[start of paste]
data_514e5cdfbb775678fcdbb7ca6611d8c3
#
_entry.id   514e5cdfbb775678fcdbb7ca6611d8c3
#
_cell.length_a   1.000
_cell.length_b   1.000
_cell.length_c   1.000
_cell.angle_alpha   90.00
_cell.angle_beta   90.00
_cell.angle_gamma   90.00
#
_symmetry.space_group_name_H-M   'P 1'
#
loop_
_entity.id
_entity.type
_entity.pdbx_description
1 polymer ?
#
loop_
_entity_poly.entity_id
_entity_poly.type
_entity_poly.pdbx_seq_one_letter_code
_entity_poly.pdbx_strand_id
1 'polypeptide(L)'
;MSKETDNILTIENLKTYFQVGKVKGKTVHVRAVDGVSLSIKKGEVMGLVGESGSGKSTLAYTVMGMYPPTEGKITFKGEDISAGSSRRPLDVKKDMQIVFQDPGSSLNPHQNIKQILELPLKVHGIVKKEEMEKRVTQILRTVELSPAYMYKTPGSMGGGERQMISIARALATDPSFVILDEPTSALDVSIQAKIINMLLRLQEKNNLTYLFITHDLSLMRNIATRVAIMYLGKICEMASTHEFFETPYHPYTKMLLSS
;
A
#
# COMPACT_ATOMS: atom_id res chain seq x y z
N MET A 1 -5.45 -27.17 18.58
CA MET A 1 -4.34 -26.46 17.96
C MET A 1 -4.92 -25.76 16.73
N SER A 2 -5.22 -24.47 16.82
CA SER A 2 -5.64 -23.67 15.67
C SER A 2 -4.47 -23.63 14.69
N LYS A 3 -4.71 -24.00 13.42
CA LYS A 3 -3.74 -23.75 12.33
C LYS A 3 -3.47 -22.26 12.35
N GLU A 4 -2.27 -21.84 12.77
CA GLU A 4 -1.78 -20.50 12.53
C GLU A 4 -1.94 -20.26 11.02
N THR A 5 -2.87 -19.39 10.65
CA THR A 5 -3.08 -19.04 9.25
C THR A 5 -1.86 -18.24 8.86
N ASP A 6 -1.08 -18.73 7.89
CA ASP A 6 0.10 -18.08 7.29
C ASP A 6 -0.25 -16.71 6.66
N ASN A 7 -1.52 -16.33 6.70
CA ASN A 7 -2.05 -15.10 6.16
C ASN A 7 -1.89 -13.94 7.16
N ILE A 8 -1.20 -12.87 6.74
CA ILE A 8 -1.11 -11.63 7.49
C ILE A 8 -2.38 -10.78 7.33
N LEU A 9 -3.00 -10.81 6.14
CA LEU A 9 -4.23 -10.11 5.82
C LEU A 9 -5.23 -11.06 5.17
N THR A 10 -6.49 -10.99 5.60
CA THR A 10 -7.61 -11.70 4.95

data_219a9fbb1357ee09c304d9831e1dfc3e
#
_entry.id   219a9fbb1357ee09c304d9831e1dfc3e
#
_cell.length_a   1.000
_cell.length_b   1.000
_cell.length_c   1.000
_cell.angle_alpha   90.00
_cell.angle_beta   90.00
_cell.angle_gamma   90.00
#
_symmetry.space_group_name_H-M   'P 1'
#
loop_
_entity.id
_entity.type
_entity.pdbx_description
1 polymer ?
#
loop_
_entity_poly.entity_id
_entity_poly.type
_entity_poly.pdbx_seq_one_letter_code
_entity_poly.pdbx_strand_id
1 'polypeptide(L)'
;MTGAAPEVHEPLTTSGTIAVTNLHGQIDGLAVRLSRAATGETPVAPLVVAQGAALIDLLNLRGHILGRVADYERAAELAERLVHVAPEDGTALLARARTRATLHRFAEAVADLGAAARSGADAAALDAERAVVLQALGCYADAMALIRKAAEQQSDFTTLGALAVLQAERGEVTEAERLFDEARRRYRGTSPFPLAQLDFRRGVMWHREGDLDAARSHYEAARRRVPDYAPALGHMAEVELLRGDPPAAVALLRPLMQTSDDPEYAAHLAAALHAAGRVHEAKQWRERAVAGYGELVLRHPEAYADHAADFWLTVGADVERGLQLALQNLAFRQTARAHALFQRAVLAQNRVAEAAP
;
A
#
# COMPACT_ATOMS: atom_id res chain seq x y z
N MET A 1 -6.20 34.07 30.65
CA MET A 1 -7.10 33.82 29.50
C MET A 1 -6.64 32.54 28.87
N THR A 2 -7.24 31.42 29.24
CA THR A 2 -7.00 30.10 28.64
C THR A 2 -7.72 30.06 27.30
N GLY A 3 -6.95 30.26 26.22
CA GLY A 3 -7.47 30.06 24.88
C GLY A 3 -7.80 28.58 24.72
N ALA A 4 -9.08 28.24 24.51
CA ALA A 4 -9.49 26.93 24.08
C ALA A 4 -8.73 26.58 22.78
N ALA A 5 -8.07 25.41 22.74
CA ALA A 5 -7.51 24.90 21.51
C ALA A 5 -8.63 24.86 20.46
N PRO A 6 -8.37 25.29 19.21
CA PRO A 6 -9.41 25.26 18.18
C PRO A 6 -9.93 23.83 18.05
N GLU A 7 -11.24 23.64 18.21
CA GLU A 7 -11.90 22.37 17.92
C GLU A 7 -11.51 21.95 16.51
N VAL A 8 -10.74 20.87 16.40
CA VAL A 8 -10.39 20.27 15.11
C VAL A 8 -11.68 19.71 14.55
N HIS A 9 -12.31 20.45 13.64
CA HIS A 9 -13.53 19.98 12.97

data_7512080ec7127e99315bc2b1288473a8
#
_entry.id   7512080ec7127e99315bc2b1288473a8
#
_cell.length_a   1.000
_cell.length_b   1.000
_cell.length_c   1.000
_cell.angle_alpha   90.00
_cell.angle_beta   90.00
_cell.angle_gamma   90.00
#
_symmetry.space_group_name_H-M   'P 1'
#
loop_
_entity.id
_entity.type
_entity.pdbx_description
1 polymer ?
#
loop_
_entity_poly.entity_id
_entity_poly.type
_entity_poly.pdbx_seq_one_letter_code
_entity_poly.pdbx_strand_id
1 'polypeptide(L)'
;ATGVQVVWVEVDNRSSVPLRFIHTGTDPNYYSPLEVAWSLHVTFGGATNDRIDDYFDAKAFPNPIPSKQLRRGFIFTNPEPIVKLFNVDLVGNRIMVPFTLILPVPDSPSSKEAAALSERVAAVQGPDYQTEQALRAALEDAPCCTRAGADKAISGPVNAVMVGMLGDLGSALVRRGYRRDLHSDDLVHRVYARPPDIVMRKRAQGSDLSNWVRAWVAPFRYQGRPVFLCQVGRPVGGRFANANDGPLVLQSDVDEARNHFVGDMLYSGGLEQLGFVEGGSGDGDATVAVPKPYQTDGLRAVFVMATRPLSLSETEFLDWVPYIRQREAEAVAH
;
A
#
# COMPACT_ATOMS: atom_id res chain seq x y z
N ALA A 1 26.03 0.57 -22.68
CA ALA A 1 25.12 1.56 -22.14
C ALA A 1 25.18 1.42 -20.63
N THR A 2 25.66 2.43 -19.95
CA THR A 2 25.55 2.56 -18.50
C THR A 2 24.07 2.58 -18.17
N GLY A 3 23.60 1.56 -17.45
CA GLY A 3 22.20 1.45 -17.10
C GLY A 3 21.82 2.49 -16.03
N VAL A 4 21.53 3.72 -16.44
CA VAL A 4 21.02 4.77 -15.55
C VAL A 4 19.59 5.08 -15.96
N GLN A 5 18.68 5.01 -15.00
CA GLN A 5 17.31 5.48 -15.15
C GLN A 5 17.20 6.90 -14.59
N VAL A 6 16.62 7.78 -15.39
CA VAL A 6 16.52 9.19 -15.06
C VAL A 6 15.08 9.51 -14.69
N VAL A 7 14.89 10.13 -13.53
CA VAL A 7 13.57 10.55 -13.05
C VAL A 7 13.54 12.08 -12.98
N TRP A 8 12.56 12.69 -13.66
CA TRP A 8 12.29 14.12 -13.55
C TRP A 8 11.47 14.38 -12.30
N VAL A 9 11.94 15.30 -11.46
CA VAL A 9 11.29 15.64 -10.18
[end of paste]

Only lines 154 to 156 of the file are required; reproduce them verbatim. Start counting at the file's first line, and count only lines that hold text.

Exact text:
C GLY A 3 21.82 2.49 -16.03
N VAL A 4 21.53 3.72 -16.44
CA VAL A 4 21.02 4.77 -15.55